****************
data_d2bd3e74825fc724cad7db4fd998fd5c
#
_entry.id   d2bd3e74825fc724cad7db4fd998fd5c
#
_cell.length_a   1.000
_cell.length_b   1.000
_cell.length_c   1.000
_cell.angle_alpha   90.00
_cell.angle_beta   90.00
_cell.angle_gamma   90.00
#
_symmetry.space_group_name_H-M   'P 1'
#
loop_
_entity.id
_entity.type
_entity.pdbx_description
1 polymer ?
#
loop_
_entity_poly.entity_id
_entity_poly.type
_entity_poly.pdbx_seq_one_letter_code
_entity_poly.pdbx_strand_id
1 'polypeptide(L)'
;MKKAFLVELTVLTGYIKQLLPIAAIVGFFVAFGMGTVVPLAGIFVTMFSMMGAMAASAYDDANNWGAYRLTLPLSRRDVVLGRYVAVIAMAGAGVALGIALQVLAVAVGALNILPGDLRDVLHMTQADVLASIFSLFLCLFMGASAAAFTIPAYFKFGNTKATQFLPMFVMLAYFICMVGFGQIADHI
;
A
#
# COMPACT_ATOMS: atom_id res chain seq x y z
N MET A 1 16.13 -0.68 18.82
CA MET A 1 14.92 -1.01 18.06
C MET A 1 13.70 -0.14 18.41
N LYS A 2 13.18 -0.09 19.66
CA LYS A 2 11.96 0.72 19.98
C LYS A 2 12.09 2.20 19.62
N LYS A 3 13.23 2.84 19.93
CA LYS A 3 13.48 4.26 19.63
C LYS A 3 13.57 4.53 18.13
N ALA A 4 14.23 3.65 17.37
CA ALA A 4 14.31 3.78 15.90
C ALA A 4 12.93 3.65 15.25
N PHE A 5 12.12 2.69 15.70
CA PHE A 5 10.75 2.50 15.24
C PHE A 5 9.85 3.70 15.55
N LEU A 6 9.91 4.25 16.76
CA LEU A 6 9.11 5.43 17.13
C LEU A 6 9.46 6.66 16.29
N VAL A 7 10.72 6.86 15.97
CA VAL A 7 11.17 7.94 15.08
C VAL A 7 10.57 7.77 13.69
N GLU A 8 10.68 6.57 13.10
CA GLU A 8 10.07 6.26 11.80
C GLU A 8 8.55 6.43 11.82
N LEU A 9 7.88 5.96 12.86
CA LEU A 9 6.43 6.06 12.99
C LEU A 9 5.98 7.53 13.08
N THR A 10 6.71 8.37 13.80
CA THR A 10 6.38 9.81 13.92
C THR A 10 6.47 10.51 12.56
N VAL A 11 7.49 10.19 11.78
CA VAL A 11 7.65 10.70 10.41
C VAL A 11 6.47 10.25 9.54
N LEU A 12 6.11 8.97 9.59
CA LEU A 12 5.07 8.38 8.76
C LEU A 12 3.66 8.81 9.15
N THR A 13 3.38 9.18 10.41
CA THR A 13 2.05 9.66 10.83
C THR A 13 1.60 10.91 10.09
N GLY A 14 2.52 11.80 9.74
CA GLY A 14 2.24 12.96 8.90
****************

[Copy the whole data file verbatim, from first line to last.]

data_d2bd3e74825fc724cad7db4fd998fd5c
#
_entry.id   d2bd3e74825fc724cad7db4fd998fd5c
#
_cell.length_a   1.000
_cell.length_b   1.000
_cell.length_c   1.000
_cell.angle_alpha   90.00
_cell.angle_beta   90.00
_cell.angle_gamma   90.00
#
_symmetry.space_group_name_H-M   'P 1'
#
loop_
_entity.id
_entity.type
_entity.pdbx_description
1 polymer ?
#
loop_
_entity_poly.entity_id
_entity_poly.type
_entity_poly.pdbx_seq_one_letter_code
_entity_poly.pdbx_strand_id
1 'polypeptide(L)'
;MKKAFLVELTVLTGYIKQLLPIAAIVGFFVAFGMGTVVPLAGIFVTMFSMMGAMAASAYDDANNWGAYRLTLPLSRRDVVLGRYVAVIAMAGAGVALGIALQVLAVAVGALNILPGDLRDVLHMTQADVLASIFSLFLCLFMGASAAAFTIPAYFKFGNTKATQFLPMFVMLAYFICMVGFGQIADHI
;
A
#
# COMPACT_ATOMS: atom_id res chain seq x y z
N MET A 1 16.13 -0.68 18.82
CA MET A 1 14.92 -1.01 18.06
C MET A 1 13.70 -0.14 18.41
N LYS A 2 13.18 -0.09 19.66
CA LYS A 2 11.96 0.72 19.98
C LYS A 2 12.09 2.20 19.62
N LYS A 3 13.23 2.84 19.93
CA LYS A 3 13.48 4.26 19.63
C LYS A 3 13.57 4.53 18.13
N ALA A 4 14.23 3.65 17.37
CA ALA A 4 14.31 3.78 15.90
C ALA A 4 12.93 3.65 15.25
N PHE A 5 12.12 2.69 15.70
CA PHE A 5 10.75 2.50 15.24
C PHE A 5 9.85 3.70 15.55
N LEU A 6 9.91 4.25 16.76
CA LEU A 6 9.11 5.43 17.13
C LEU A 6 9.46 6.66 16.29
N VAL A 7 10.72 6.86 15.97
CA VAL A 7 11.17 7.94 15.08
C VAL A 7 10.57 7.77 13.69
N GLU A 8 10.68 6.57 13.10
CA GLU A 8 10.07 6.26 11.80
C GLU A 8 8.55 6.43 11.82
N LEU A 9 7.88 5.96 12.86
CA LEU A 9 6.43 6.06 12.99
C LEU A 9 5.98 7.53 13.08
N THR A 10 6.71 8.37 13.80
CA THR A 10 6.38 9.81 13.92
C THR A 10 6.47 10.51 12.56
N VAL A 11 7.49 10.19 11.78
CA VAL A 11 7.65 10.70 10.41
C VAL A 11 6.47 10.25 9.54
N LEU A 12 6.11 8.97 9.59
CA LEU A 12 5.07 8.38 8.76
C LEU A 12 3.66 8.81 9.15
N THR A 13 3.38 9.18 10.41
CA THR A 13 2.05 9.66 10.83
C THR A 13 1.60 10.91 10.09
N GLY A 14 2.52 11.80 9.74
CA GLY A 14 2.24 12.96 8.90